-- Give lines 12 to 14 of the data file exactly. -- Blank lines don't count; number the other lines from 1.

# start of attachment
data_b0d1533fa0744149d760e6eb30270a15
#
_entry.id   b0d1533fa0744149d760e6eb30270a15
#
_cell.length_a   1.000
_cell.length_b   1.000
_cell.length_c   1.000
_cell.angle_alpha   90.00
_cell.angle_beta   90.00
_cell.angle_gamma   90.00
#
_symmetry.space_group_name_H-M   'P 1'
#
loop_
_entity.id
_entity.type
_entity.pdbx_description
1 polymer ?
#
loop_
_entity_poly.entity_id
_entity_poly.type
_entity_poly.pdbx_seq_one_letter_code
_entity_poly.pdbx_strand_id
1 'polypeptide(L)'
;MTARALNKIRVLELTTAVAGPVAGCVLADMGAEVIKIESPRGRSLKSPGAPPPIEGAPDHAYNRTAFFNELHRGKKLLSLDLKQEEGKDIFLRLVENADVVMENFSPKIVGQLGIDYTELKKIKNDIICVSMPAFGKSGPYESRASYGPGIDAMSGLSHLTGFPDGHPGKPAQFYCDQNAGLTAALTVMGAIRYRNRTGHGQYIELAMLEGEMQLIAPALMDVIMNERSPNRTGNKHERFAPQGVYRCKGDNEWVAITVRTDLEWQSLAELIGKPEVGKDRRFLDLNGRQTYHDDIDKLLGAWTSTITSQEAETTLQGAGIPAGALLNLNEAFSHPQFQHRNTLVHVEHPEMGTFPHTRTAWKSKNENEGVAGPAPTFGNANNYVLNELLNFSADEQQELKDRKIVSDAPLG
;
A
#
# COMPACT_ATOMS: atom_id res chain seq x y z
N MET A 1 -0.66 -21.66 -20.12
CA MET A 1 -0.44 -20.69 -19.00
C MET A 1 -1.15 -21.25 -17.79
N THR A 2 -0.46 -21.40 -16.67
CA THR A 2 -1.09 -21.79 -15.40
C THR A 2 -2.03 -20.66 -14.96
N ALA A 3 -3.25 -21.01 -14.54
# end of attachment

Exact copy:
_symmetry.space_group_name_H-M   'P 1'
#
loop_